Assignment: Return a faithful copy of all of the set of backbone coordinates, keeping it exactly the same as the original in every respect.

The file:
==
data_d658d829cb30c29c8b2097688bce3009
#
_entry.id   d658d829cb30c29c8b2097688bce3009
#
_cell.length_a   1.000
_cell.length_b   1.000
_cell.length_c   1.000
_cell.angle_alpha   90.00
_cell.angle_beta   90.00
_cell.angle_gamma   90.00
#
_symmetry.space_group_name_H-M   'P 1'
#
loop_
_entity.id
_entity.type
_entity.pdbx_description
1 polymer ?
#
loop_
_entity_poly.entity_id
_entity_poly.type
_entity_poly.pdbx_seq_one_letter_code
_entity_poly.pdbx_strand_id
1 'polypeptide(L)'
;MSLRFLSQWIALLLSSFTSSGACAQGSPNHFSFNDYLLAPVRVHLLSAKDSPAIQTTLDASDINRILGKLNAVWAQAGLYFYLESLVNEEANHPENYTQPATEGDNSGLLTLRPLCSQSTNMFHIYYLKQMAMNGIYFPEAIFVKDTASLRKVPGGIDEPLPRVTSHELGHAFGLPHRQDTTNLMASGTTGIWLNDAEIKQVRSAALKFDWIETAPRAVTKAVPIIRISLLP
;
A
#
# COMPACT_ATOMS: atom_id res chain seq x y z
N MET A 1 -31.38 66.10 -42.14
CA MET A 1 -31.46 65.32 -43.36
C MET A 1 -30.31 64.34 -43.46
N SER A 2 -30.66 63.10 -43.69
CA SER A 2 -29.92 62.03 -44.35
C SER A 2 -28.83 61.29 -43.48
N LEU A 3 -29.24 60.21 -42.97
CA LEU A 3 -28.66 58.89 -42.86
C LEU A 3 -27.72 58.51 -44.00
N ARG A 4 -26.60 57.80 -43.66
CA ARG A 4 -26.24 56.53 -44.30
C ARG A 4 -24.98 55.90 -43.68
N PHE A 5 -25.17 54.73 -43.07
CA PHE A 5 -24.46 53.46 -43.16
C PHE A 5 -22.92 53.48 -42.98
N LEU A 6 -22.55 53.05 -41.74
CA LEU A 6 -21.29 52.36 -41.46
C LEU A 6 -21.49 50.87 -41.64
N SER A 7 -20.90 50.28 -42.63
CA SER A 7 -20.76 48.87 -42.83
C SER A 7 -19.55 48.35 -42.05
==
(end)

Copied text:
data_d658d829cb30c29c8b2097688bce3009
#
_entry.id   d658d829cb30c29c8b2097688bce3009
#
_cell.length_a   1.000
_cell.length_b   1.000
_cell.length_c   1.000
_cell.angle_alpha   90.00
_cell.angle_beta   90.00
_cell.angle_gamma   90.00
#
_symmetry.space_group_name_H-M   'P 1'
#
loop_
_entity.id
_entity.type
_entity.pdbx_description
1 polymer ?
#
loop_
_entity_poly.entity_id
_entity_poly.type
_entity_poly.pdbx_seq_one_letter_code
_entity_poly.pdbx_strand_id
1 'polypeptide(L)'
;MSLRFLSQWIALLLSSFTSSGACAQGSPNHFSFNDYLLAPVRVHLLSAKDSPAIQTTLDASDINRILGKLNAVWAQAGLYFYLESLVNEEANHPENYTQPATEGDNSGLLTLRPLCSQSTNMFHIYYLKQMAMNGIYFPEAIFVKDTASLRKVPGGIDEPLPRVTSHELGHAFGLPHRQDTTNLMASGTTGIWLNDAEIKQVRSAALKFDWIETAPRAVTKAVPIIRISLLP
;
A
#
# COMPACT_ATOMS: atom_id res chain seq x y z
N MET A 1 -31.38 66.10 -42.14
CA MET A 1 -31.46 65.32 -43.36
C MET A 1 -30.31 64.34 -43.46
N SER A 2 -30.66 63.10 -43.69
CA SER A 2 -29.92 62.03 -44.35
C SER A 2 -28.83 61.29 -43.48
N LEU A 3 -29.24 60.21 -42.97
CA LEU A 3 -28.66 58.89 -42.86
C LEU A 3 -27.72 58.51 -44.00
N ARG A 4 -26.60 57.80 -43.66
CA ARG A 4 -26.24 56.53 -44.30
C ARG A 4 -24.98 55.90 -43.68
N PHE A 5 -25.17 54.73 -43.07
CA PHE A 5 -24.46 53.46 -43.16
C PHE A 5 -22.92 53.48 -42.98
N LEU A 6 -22.55 53.05 -41.74
CA LEU A 6 -21.29 52.36 -41.46
C LEU A 6 -21.49 50.87 -41.64
N SER A 7 -20.90 50.28 -42.63
CA SER A 7 -20.76 48.87 -42.83
C SER A 7 -19.55 48.35 -42.05